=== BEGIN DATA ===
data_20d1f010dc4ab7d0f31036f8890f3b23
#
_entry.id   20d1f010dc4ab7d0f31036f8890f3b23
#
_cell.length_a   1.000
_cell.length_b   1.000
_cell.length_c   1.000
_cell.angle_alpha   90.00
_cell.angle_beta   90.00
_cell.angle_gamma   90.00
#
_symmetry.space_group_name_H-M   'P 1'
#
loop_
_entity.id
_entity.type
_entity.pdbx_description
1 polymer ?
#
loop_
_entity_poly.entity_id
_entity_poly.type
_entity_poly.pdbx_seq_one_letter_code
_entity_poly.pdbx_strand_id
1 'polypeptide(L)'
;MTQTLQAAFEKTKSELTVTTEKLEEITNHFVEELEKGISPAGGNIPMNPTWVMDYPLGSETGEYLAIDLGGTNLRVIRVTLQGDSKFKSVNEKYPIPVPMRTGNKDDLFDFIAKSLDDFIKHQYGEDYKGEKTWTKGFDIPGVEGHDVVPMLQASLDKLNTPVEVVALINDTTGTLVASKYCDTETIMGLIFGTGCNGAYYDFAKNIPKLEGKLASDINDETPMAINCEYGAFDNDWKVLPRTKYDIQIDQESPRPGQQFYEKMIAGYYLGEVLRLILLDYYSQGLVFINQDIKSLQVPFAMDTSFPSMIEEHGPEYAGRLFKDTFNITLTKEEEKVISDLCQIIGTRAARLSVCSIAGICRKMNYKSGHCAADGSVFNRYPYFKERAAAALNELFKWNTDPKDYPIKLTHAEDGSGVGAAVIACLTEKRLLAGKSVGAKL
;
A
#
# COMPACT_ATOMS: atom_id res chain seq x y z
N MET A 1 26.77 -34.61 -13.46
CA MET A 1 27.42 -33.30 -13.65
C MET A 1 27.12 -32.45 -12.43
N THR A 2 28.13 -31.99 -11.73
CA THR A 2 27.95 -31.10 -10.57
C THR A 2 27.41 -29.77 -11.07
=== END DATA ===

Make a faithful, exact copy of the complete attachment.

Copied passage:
data_20d1f010dc4ab7d0f31036f8890f3b23
#
_entry.id   20d1f010dc4ab7d0f31036f8890f3b23
#
_cell.length_a   1.000
_cell.length_b   1.000
_cell.length_c   1.000
_cell.angle_alpha   90.00
_cell.angle_beta   90.00
_cell.angle_gamma   90.00
#
_symmetry.space_group_name_H-M   'P 1'
#
loop_
_entity.id
_entity.type
_entity.pdbx_description
1 polymer ?
#
loop_
_entity_poly.entity_id
_entity_poly.type
_entity_poly.pdbx_seq_one_letter_code
_entity_poly.pdbx_strand_id
1 'polypeptide(L)'
;MTQTLQAAFEKTKSELTVTTEKLEEITNHFVEELEKGISPAGGNIPMNPTWVMDYPLGSETGEYLAIDLGGTNLRVIRVTLQGDSKFKSVNEKYPIPVPMRTGNKDDLFDFIAKSLDDFIKHQYGEDYKGEKTWTKGFDIPGVEGHDVVPMLQASLDKLNTPVEVVALINDTTGTLVASKYCDTETIMGLIFGTGCNGAYYDFAKNIPKLEGKLASDINDETPMAINCEYGAFDNDWKVLPRTKYDIQIDQESPRPGQQFYEKMIAGYYLGEVLRLILLDYYSQGLVFINQDIKSLQVPFAMDTSFPSMIEEHGPEYAGRLFKDTFNITLTKEEEKVISDLCQIIGTRAARLSVCSIAGICRKMNYKSGHCAADGSVFNRYPYFKERAAAALNELFKWNTDPKDYPIKLTHAEDGSGVGAAVIACLTEKRLLAGKSVGAKL
;
A
#
# COMPACT_ATOMS: atom_id res chain seq x y z
N MET A 1 26.77 -34.61 -13.46
CA MET A 1 27.42 -33.30 -13.65
C MET A 1 27.12 -32.45 -12.43
N THR A 2 28.13 -31.99 -11.73
CA THR A 2 27.95 -31.10 -10.57
C THR A 2 27.41 -29.77 -11.07